Jeep Wrangler Rubicon, Arizona, 2018 model
The open-air Rubicon. From Jeep

Over the years, Jeep has earned its spurs. Now recognized as an American icon, it’s as much a part of our heritage as the fabled Winchester Model 1873 lever action or John Browning’s classic 1911 pistol. And though the 2018 Wrangler, which I saw at a press preview last week near Tucson, Arizona, boasts features to which the original Jeep never even aspired, Jeep is well aware that to depart too much from what it is (and what people want it to be) is to court disaster.

“When you think Jeep, the Wrangler really is what you think about,” says Jeep head designer Mark Allen. He notes the vehicle’s humble beginnings in World War II and fully comprehends the cult-like status of earlier models such as the CJ5 and CJ7. At the same time, he understands that in today’s ultra-competitive atmosphere the brand can’t rest on its laurels. It has to move forward. Yet it can’t sacrifice the very things that make a Wrangler a “Jeep.”

“It’s a fine line,” he says. “We need to appeal to new owners, especially those coming from Toyota and Honda, who are demanding more in the way of comfort and on-road drivability without alienating the base Wrangler owner that got us here. You never give up your base.”

The answer, he says, is “More.” By that he means staying true to the original concept, but offering “more” of everything for the vehicle’s expanding owner base.

One of the ways he does this is to use the annual Jeep Jamboree in Moab, Utah (famous for its slick-rock offroading), as a test lab. He’ll bring new engineers and designers who may not have a lot of 4×4 experience and turn them loose to get a feel for offroad driving and handling.

“The CJ series is the playbook,” he says. “It’s the DNA that drives everything else.”

That said, he knows modern Wrangler owners aren’t much interested in a plain stamped-metal instrument panel, no air conditioning, and no connectivity. “We have customers asking for a luxury Jeep, and that’s the role of the Sahara. Those who want more of an open-air true 4×4 experience can opt for the Rubicon.”

To serve all of its customer base (the Wrangler is now sold in 150 countries), Jeep has divided the Wrangler line into two main groups. Two-door models are available in three different trim configurations: Sport, Sport S, and Rubicon. Four-door model trim configurations are Sport, Sport S, Rubicon, and the top-of-the-line Sahara.

The 2018 Wrangler has far too many features to list here, but here’s a quick summary of those that would be of most interest to outdoorsmen.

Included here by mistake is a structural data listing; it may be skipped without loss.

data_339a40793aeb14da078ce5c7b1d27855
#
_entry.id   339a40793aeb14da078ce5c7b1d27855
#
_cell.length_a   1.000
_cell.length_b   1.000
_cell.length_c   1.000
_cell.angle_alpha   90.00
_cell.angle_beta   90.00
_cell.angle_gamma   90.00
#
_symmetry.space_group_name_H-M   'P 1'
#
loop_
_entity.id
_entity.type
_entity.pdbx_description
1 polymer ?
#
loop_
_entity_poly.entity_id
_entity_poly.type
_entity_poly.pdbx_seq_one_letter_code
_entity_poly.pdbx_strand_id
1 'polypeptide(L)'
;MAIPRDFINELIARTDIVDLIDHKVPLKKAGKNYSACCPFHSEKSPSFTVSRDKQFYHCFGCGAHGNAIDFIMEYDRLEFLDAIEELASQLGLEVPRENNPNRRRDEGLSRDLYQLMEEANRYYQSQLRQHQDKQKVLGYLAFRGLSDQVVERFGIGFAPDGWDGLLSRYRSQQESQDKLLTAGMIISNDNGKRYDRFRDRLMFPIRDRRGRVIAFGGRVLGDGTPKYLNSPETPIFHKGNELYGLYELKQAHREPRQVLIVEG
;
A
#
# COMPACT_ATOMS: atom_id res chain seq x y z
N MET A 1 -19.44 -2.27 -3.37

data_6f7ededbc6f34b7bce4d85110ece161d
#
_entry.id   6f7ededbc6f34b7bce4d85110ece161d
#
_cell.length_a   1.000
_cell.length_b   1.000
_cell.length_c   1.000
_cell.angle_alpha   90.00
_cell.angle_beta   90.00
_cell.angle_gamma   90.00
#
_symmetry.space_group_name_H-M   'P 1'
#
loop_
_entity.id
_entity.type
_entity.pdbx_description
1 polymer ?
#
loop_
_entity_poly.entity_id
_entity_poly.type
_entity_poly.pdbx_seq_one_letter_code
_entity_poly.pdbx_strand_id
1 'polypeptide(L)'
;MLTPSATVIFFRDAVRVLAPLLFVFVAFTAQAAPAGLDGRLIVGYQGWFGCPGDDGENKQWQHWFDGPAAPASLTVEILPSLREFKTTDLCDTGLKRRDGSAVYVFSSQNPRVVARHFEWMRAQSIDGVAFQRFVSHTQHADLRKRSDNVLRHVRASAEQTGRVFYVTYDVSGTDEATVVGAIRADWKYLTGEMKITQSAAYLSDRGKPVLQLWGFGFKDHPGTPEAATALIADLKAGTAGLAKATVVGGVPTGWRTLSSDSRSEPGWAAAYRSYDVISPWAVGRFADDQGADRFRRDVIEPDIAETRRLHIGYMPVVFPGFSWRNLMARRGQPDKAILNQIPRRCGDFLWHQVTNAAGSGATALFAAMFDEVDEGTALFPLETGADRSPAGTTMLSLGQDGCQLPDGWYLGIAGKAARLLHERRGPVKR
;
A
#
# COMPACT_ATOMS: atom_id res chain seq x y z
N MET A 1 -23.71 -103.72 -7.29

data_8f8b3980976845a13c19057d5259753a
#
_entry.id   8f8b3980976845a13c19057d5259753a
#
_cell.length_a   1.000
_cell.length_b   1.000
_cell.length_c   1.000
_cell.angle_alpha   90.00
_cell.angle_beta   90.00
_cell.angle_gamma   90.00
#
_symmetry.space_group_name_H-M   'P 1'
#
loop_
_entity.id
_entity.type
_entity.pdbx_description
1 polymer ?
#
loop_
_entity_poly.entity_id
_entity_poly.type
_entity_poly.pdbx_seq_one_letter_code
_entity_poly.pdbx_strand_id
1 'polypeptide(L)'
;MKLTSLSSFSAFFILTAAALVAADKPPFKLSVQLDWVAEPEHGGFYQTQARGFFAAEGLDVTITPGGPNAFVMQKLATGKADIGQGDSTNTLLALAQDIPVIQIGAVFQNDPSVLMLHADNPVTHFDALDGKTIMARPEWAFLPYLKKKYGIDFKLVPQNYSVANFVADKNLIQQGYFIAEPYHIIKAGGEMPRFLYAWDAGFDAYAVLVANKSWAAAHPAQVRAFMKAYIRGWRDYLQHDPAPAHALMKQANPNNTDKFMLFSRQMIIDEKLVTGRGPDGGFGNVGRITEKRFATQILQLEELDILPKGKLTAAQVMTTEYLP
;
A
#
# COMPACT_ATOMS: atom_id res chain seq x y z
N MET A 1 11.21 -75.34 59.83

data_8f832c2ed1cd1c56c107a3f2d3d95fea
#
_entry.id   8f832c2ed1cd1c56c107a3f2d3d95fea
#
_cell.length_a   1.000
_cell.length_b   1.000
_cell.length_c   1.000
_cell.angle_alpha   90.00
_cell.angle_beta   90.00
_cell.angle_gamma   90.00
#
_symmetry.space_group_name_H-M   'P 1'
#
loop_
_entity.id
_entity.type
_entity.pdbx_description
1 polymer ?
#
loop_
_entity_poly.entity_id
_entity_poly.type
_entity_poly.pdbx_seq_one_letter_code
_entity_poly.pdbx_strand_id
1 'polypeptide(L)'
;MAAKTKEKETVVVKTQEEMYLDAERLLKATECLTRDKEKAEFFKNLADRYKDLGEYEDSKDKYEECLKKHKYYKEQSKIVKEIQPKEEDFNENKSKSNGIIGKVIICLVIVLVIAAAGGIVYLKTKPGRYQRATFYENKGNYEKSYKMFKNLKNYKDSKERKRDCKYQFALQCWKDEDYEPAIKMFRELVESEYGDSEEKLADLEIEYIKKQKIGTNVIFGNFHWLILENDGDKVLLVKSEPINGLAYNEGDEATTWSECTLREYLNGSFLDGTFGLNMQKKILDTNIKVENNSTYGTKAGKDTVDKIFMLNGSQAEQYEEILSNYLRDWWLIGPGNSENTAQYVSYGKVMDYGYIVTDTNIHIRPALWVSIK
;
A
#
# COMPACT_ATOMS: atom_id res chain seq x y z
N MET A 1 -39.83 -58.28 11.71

The 4×4 now benefits from a longer wheelbase and a wider track, which provides a far more comfortable ride on the highway. At the same time engineers vastly improved the turning circle, shortening it by more than one foot. Even on a daunting offroad course (which I ran in two-door and four-door models) the vehicle proved to be uncommonly maneuverable in tight spaces. Interior floor carpeting can be removed if the inside needs to be hosed down, and interior storage areas are larger and more accessible. They’ve added MOLLE storage panels and changed the shape of the cupholders to accommodate nearly any container you desire.

The windshield rake has been modified for improved aerodynamics and body panels have also been sculpted to improve air flow. The vehicle also shed more than 200 pounds over its predecessor by judicious use of aluminum components.

“You don’t usually think of Wrangler and aerodynamics together, but we decreased drag by nearly 10 percent,” Allen says. The improved drag and weight loss yield an overall fuel economy number for the 3.6 liter V6 (the engine I drove) of around 20 miles per gallon. That engine, by the way, is mated to a responsive eight-speed automatic transmission. A six-speed manual transmission is standard. There is also a 2-liter turbocharged inline four-cylinder engine, and a 3-liter EcoDiesel V6 engine comes aboard in 2019.

The offroad course consisted of a steep hill with large boulders, tight off-camber turns, and some truly nasty stair-step dropoffs, all of which tested the vehicle’s offroad capability. The four-door Sahara I drove on one leg handled it well, though with that longer wheelbase I could hear the skid plates shriek a couple of times. The real fun began with the two-door Rubicon, in which we lowered the windshield, opened the top, and removed the doors for a true open-air experience reminiscent of the original Jeep.

Armed with front and rear locking differentials, an electronic front anti-sway bar disconnect (to provide additional wheel travel), and low-range 4WD, the Rubicon moved easily and surely over the course. The most hair-raising section was that aforementioned hill, so steep that all you saw was blue sky over the hood. This is where you learn to trust your spotters as they give you the proper line to take to avoid any hang-ups. The key to getting up the hill was throttle control—you want momentum but not speed that will cause the wheels to spin. Given the low gearing, this was relatively easy to attain. That course is probably tougher than most hunters and fishermen will ever encounter, but it does show the Wrangler’s overall offroad capability, and those locking differentials can really help out when dealing with mud.

“In developing this Rubicon, every time there was a fork in the road, the enthusiast won,” Allen says. “It has higher fenders and you can replace the 33-inch tires with 35-inchers without having to lift the vehicle.”

Jeep also got rid of the zippers on the soft top to make it easier and faster to remove and install.

“In all, the 2018 Jeep Wrangler benefits from four million miles of development activity,” Allen says. It shows.

Base prices start at $26,995 and run up to over $40,000, depending on options. For more, visit Jeep online.